The UK driving test will soon have a sat nav section

From December 4th, anyone taking a driving test in the UK will have to prove they're component with a sat nav as well as gears and pedals, the Driver & Vehicle Standards Agency has confirmed.

The independent driving part of the test will be extended from 10 to 20 minutes and will include a section directed by a sat nav for four out of five candidates. Drivers who don't get a sat nav will be asked to follow road signs instead.

The DVSA says examiners will supply the sat navs and be responsible for setting them up and making sure they're safely positioned. As with spoken instructions, taking a wrong turn won't be an automatic fail, as long as the vehicle is still being driven safely.

21st century driving

According to the DVSA, half of car drivers in the UK now use a dedicated sat nav or a comparable app on their phone, and the idea of the changes is to make sure people can manage the distraction of a glowing, talking oblong out on the road.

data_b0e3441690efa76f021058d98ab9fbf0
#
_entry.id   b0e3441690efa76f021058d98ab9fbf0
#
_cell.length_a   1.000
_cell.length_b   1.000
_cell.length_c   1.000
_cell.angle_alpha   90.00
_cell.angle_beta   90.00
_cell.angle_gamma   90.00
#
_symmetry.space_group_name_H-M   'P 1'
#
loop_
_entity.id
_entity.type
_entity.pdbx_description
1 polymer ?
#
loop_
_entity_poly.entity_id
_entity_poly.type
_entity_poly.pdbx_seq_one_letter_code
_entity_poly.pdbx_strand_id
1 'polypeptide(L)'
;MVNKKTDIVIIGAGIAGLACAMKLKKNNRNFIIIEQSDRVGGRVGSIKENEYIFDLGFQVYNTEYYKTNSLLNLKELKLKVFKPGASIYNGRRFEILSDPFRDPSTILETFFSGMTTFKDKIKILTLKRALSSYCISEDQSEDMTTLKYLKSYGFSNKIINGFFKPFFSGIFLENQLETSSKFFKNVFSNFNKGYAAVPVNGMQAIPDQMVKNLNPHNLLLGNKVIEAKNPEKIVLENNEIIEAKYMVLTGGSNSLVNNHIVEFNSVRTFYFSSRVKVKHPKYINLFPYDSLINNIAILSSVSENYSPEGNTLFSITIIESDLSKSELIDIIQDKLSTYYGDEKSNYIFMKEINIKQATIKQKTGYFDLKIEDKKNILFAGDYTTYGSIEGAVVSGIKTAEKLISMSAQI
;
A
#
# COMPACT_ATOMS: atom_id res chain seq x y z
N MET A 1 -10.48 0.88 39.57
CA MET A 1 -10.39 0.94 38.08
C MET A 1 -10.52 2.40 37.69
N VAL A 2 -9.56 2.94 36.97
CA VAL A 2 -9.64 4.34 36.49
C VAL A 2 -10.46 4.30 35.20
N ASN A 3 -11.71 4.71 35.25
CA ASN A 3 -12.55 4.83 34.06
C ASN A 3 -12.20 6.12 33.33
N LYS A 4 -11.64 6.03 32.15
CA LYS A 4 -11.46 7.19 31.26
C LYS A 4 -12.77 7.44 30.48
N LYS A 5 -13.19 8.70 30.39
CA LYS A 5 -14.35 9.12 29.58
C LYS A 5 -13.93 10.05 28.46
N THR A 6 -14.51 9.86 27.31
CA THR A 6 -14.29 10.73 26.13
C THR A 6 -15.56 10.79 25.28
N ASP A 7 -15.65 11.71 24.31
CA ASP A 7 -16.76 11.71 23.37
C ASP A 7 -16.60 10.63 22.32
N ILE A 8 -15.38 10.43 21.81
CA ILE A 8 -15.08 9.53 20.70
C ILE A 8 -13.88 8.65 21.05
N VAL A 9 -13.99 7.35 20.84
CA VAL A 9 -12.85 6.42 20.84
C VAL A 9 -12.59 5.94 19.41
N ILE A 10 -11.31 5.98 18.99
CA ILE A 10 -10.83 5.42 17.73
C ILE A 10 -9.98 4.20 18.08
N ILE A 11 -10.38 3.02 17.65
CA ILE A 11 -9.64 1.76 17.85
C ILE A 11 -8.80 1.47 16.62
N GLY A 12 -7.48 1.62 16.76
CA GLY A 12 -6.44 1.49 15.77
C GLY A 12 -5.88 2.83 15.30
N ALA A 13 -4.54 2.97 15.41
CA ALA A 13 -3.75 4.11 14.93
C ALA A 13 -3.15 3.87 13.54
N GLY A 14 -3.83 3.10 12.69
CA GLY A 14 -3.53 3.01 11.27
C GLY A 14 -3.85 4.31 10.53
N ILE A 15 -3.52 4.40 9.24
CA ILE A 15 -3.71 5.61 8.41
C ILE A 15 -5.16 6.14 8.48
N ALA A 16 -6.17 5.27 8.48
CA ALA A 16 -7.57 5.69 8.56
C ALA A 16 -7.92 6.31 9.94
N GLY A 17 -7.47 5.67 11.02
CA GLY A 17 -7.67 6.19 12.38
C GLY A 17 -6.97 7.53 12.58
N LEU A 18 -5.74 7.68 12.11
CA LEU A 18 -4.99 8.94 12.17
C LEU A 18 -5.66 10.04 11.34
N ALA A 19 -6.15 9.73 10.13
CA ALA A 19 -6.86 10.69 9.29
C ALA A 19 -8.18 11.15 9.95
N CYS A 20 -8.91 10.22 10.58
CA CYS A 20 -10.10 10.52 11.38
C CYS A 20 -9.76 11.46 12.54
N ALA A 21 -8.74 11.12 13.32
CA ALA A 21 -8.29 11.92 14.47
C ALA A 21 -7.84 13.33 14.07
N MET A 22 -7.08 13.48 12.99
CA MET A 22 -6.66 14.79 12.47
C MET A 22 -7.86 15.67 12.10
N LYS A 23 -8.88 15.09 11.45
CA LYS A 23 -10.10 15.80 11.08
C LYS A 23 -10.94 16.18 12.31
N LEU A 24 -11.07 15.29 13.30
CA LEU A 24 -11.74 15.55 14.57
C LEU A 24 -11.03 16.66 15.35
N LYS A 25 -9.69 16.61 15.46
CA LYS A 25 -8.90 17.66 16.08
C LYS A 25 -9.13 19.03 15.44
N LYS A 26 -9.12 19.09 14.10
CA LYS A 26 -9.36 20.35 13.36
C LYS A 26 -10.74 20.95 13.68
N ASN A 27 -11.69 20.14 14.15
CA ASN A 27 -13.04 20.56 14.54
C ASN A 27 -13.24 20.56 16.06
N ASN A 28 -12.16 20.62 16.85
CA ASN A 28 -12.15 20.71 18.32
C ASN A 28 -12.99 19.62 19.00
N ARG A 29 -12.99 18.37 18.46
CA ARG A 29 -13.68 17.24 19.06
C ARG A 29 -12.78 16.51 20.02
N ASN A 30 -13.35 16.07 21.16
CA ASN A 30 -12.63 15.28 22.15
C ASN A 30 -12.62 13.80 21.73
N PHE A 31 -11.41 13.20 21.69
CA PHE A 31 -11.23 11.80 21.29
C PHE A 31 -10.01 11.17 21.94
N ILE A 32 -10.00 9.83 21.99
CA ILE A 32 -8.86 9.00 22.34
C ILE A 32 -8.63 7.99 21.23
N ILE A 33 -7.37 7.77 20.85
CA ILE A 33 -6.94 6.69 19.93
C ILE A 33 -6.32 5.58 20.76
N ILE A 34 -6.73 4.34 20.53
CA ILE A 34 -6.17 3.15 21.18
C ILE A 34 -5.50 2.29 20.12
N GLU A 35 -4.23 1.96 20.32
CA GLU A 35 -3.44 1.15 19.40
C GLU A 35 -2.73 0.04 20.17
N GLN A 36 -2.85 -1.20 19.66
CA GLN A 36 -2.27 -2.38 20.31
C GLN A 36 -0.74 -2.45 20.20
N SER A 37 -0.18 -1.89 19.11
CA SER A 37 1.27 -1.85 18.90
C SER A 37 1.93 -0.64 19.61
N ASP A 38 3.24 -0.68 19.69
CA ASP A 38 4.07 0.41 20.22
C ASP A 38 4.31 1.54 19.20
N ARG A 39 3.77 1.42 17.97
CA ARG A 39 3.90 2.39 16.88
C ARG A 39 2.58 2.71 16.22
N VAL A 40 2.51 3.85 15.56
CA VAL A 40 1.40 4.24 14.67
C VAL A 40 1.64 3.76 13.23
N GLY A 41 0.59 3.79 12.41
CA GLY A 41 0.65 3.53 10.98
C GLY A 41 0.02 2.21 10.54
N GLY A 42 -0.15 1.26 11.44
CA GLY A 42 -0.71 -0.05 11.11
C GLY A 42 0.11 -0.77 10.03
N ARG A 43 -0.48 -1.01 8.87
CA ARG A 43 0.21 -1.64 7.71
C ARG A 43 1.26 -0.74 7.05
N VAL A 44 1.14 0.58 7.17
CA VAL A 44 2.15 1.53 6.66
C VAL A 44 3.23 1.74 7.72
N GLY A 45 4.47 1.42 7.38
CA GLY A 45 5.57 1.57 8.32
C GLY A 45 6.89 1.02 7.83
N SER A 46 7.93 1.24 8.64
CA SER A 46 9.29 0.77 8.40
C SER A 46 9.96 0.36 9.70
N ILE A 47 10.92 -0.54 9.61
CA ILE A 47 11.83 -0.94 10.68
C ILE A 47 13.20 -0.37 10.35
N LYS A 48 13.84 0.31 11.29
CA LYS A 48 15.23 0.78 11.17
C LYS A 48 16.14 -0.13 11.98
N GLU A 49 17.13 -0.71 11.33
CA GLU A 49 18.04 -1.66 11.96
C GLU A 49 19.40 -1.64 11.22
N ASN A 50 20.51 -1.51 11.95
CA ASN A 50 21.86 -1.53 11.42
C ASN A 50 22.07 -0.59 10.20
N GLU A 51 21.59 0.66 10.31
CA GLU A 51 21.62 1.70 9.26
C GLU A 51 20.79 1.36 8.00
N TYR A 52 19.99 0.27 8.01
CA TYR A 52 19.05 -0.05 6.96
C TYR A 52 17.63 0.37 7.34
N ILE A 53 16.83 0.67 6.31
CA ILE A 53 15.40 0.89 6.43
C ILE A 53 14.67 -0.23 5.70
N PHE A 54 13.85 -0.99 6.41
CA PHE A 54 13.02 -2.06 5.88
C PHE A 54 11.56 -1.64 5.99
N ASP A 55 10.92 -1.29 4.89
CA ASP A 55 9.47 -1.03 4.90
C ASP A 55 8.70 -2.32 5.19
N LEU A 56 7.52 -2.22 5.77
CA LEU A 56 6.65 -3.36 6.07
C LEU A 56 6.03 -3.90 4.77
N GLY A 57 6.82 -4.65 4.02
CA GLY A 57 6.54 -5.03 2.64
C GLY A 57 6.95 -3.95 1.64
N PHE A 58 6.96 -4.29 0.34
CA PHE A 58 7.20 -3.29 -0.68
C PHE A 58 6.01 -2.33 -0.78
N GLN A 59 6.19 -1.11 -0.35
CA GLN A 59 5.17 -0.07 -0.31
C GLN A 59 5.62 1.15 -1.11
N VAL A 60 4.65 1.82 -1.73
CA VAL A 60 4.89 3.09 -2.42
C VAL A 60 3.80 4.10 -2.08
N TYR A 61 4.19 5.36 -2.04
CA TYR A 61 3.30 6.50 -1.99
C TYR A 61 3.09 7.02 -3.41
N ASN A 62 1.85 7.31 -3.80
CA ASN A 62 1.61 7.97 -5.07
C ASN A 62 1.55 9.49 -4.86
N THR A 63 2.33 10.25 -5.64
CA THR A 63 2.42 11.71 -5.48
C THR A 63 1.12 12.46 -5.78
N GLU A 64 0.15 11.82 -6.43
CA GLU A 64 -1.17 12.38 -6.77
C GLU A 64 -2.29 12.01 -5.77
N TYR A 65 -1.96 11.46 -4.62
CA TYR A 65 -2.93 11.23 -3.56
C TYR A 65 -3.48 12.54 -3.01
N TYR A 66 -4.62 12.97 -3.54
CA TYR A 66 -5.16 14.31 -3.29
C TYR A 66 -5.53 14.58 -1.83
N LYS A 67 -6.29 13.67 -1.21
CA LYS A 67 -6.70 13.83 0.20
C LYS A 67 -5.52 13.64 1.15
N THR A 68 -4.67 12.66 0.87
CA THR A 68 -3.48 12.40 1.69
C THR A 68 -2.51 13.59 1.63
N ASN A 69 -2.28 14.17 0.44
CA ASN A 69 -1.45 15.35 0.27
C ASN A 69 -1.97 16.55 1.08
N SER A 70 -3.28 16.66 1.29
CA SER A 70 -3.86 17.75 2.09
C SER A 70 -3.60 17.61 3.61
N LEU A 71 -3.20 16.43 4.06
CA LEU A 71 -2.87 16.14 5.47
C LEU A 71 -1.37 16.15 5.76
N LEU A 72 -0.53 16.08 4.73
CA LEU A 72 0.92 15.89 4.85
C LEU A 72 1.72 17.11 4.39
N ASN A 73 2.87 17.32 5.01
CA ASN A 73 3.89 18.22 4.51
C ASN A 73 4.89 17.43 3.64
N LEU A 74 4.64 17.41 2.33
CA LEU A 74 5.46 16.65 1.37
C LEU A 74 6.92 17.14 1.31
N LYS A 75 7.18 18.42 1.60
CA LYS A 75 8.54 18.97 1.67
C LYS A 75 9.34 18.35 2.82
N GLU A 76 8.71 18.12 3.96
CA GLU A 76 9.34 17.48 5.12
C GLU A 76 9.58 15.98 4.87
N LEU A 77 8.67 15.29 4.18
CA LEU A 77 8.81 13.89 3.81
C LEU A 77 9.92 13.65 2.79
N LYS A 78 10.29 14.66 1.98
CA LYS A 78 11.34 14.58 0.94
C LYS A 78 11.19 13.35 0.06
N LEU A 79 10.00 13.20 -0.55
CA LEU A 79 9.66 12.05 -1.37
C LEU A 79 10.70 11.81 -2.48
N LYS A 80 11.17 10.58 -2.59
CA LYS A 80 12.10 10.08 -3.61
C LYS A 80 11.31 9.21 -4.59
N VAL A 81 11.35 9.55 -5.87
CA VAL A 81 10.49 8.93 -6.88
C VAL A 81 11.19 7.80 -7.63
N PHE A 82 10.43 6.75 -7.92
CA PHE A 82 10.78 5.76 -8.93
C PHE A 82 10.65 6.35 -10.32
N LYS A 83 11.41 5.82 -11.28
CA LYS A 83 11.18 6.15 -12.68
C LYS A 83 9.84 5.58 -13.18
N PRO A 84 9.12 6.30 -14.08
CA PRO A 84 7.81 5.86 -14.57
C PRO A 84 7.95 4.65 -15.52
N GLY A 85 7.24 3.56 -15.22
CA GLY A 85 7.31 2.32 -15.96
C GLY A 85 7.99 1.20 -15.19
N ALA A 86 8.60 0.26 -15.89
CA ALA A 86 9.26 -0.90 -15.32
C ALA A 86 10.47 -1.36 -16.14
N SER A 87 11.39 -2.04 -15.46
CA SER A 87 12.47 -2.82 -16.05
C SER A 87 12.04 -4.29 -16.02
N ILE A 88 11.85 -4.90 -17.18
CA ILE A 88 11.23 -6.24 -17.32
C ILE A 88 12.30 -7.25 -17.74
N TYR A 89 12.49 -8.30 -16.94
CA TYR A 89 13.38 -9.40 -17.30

Introducing a sat nav portion of the test for the majority of candidates was about making the test "relevant in the 21st century", UK Transport Minister Andrew Jones told BBC News. 71 percent of respondents asked in a public consultation on the changes agreed with the idea of including a sat nav test.

At the same time the traditional "turn in the road" and "reverse around a corner" exercises are going to be scrapped, though driving instructors will still have to teach them. The update should keep the test relevant until we're all being driven by robots.

David Nield
Freelance Contributor

Dave is a freelance tech journalist who has been writing about gadgets, apps and the web for more than two decades. Based out of Stockport, England, on TechRadar you'll find him covering news, features and reviews, particularly for phones, tablets and wearables. Working to ensure our breaking news coverage is the best in the business over weekends, David also has bylines at Gizmodo, T3, PopSci and a few other places besides, as well as being many years editing the likes of PC Explorer and The Hardware Handbook.